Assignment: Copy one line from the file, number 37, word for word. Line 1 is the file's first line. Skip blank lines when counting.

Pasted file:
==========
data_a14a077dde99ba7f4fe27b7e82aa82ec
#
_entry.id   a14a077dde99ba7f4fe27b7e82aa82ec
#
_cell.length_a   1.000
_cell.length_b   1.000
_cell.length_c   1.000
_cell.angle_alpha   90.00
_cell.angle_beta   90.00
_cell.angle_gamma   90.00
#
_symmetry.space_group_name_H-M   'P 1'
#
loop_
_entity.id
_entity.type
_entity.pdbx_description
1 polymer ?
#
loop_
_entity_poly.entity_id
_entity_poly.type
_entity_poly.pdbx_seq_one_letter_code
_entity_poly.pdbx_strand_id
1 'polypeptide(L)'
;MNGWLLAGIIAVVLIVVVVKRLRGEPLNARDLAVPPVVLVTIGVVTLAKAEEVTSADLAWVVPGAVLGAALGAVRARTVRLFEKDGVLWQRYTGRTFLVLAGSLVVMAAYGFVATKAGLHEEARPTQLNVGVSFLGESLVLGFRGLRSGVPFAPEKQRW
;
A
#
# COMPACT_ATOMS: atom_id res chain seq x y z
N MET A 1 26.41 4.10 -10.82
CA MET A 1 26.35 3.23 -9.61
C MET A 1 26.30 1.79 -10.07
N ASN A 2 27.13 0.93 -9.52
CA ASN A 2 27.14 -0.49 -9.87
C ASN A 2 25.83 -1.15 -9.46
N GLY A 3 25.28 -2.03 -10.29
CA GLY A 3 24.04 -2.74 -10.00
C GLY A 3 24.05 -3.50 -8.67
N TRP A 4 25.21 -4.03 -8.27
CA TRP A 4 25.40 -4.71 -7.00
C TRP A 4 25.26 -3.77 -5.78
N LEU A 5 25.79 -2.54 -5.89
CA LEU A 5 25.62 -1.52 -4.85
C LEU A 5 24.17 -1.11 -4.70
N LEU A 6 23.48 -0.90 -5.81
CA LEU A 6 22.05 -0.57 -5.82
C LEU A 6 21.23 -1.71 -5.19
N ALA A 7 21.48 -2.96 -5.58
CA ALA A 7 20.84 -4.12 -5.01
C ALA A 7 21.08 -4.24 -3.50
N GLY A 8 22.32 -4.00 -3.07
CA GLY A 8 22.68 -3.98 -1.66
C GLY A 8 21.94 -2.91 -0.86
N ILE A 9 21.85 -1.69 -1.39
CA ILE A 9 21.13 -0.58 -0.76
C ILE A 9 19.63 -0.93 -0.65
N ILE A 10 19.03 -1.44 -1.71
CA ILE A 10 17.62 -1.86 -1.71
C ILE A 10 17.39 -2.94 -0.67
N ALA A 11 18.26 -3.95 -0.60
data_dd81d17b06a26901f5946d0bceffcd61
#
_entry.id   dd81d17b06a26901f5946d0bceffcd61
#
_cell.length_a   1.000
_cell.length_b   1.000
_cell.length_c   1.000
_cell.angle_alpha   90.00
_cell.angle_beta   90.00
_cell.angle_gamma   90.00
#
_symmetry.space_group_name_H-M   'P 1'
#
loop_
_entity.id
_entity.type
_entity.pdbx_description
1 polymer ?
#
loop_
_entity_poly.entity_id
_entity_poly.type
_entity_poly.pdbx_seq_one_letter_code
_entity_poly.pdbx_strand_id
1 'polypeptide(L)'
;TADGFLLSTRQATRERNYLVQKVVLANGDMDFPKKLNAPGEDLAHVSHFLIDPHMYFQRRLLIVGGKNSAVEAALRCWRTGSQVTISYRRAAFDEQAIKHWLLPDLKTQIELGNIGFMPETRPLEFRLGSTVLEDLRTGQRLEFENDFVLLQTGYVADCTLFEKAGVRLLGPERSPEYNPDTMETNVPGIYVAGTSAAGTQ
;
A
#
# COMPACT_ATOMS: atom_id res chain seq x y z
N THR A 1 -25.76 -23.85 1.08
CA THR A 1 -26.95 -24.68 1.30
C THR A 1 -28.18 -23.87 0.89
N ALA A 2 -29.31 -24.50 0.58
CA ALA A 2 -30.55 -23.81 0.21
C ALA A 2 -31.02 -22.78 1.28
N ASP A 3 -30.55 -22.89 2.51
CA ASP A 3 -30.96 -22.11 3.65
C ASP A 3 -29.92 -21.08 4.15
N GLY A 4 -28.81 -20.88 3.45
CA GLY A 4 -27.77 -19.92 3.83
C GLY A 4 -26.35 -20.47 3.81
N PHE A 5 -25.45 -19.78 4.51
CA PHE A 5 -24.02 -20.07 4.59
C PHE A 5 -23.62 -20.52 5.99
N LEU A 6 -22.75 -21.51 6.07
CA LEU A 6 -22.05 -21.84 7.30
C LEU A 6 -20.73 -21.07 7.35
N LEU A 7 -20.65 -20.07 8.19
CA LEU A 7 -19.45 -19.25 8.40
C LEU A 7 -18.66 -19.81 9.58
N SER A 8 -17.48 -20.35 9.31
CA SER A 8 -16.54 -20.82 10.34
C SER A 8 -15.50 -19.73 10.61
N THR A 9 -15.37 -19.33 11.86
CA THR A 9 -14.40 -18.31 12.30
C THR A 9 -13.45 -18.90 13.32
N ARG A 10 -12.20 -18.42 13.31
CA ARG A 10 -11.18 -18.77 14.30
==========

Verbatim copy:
N GLY A 3 25.28 -2.03 -10.29